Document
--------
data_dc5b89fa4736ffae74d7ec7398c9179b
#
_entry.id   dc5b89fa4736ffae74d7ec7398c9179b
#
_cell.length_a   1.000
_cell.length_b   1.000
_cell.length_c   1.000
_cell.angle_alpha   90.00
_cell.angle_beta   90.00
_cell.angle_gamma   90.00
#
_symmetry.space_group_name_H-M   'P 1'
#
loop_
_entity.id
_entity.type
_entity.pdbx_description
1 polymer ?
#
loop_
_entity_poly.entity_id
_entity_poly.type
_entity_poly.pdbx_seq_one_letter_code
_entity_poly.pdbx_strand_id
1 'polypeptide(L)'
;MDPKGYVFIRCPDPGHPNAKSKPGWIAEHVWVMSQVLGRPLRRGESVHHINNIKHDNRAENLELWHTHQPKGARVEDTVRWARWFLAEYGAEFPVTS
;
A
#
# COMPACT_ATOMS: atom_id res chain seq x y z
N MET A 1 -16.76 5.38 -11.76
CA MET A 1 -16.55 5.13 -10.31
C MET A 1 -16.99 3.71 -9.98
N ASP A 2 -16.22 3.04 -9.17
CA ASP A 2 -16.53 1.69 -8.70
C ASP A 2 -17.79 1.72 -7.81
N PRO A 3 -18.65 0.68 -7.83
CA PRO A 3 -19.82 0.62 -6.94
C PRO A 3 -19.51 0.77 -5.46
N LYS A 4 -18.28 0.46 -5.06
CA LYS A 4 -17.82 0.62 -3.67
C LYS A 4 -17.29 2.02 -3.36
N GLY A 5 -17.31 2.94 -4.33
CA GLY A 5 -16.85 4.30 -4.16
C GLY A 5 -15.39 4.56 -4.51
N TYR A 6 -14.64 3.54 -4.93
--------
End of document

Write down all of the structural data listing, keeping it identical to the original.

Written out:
data_dc5b89fa4736ffae74d7ec7398c9179b
#
_entry.id   dc5b89fa4736ffae74d7ec7398c9179b
#
_cell.length_a   1.000
_cell.length_b   1.000
_cell.length_c   1.000
_cell.angle_alpha   90.00
_cell.angle_beta   90.00
_cell.angle_gamma   90.00
#
_symmetry.space_group_name_H-M   'P 1'
#
loop_
_entity.id
_entity.type
_entity.pdbx_description
1 polymer ?
#
loop_
_entity_poly.entity_id
_entity_poly.type
_entity_poly.pdbx_seq_one_letter_code
_entity_poly.pdbx_strand_id
1 'polypeptide(L)'
;MDPKGYVFIRCPDPGHPNAKSKPGWIAEHVWVMSQVLGRPLRRGESVHHINNIKHDNRAENLELWHTHQPKGARVEDTVRWARWFLAEYGAEFPVTS
;
A
#
# COMPACT_ATOMS: atom_id res chain seq x y z
N MET A 1 -16.76 5.38 -11.76
CA MET A 1 -16.55 5.13 -10.31
C MET A 1 -16.99 3.71 -9.98
N ASP A 2 -16.22 3.04 -9.17
CA ASP A 2 -16.53 1.69 -8.70
C ASP A 2 -17.79 1.72 -7.81
N PRO A 3 -18.65 0.68 -7.83
CA PRO A 3 -19.82 0.62 -6.94
C PRO A 3 -19.51 0.77 -5.46
N LYS A 4 -18.28 0.46 -5.06
CA LYS A 4 -17.82 0.62 -3.67
C LYS A 4 -17.29 2.02 -3.36
N GLY A 5 -17.31 2.94 -4.33
CA GLY A 5 -16.85 4.30 -4.16
C GLY A 5 -15.39 4.56 -4.51
N TYR A 6 -14.64 3.54 -4.93